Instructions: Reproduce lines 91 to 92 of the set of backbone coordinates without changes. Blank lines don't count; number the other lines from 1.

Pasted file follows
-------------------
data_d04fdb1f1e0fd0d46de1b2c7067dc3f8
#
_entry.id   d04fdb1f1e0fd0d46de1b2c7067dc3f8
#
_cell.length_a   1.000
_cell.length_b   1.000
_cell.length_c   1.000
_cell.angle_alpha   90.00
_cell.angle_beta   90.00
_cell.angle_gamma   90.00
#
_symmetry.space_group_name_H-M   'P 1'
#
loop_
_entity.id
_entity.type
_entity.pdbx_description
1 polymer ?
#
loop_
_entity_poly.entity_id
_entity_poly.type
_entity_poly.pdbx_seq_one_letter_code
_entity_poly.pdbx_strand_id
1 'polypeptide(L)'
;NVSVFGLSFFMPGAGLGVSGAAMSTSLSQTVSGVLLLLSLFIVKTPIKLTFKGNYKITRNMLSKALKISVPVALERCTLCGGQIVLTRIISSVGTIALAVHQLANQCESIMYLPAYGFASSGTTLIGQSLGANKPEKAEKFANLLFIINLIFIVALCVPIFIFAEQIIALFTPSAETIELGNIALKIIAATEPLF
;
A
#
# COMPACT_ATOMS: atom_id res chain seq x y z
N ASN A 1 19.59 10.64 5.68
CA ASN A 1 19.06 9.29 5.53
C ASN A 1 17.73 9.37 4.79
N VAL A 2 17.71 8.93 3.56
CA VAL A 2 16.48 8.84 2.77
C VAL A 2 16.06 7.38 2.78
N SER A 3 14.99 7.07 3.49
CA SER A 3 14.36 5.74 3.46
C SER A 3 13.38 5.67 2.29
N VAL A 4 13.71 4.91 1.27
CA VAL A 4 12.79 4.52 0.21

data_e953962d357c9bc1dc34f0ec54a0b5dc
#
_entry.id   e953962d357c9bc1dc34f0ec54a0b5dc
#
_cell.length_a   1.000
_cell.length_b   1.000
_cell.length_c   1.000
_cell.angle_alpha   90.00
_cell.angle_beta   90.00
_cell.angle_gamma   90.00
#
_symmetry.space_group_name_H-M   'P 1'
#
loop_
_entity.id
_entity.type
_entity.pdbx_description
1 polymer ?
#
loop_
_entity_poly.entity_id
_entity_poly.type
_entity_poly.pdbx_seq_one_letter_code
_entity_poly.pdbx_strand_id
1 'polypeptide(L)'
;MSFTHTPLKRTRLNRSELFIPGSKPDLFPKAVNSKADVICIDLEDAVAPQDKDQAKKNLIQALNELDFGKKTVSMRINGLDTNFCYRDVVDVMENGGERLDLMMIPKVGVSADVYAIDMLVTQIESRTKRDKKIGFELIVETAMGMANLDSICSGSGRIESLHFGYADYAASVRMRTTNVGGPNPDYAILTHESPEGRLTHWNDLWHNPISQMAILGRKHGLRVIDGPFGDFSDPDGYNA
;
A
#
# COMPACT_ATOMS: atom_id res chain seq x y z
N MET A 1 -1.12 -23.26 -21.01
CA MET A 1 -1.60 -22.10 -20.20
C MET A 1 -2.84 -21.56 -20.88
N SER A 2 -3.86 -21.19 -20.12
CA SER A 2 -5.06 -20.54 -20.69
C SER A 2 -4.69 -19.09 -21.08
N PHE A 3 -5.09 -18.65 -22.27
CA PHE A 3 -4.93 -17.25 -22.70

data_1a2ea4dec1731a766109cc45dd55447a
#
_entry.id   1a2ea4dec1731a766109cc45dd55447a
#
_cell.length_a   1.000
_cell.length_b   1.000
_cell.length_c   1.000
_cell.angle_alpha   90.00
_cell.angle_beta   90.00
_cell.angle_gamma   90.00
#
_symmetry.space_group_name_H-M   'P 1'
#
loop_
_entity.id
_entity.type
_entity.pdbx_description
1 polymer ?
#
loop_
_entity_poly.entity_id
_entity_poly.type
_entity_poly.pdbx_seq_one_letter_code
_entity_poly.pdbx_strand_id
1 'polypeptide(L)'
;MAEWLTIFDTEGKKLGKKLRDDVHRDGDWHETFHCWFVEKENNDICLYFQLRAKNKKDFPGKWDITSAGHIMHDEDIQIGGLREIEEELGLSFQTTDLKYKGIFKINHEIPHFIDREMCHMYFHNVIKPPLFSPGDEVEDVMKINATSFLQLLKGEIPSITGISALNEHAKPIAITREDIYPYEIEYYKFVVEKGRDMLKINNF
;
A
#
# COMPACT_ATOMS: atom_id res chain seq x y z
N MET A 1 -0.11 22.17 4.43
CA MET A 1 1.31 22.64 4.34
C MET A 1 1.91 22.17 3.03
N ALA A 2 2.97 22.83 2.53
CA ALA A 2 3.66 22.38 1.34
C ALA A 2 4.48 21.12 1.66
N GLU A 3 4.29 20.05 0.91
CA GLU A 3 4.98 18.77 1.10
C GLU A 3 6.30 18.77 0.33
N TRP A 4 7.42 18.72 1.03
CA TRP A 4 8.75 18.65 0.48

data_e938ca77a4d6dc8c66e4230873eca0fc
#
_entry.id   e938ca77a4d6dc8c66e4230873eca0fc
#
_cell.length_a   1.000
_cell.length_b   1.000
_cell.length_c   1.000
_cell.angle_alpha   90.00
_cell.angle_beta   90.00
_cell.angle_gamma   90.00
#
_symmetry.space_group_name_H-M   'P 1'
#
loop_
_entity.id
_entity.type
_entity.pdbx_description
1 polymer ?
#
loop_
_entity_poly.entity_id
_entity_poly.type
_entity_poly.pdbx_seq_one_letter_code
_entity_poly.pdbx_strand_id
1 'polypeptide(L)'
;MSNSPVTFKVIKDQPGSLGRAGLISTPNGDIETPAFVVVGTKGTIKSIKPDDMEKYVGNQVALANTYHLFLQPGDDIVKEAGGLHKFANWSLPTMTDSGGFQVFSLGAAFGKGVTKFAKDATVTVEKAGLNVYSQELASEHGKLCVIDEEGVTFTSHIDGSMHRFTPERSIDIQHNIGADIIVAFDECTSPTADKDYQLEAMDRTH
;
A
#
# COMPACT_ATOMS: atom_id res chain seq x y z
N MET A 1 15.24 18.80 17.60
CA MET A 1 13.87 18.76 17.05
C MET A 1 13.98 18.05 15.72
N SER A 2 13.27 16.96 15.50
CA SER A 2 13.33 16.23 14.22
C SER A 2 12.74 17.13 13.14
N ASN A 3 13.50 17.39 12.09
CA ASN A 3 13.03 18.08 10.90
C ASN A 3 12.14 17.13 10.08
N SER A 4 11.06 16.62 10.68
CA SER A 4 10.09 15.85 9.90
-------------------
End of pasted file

_symmetry.space_group_name_H-M   'P 1'
#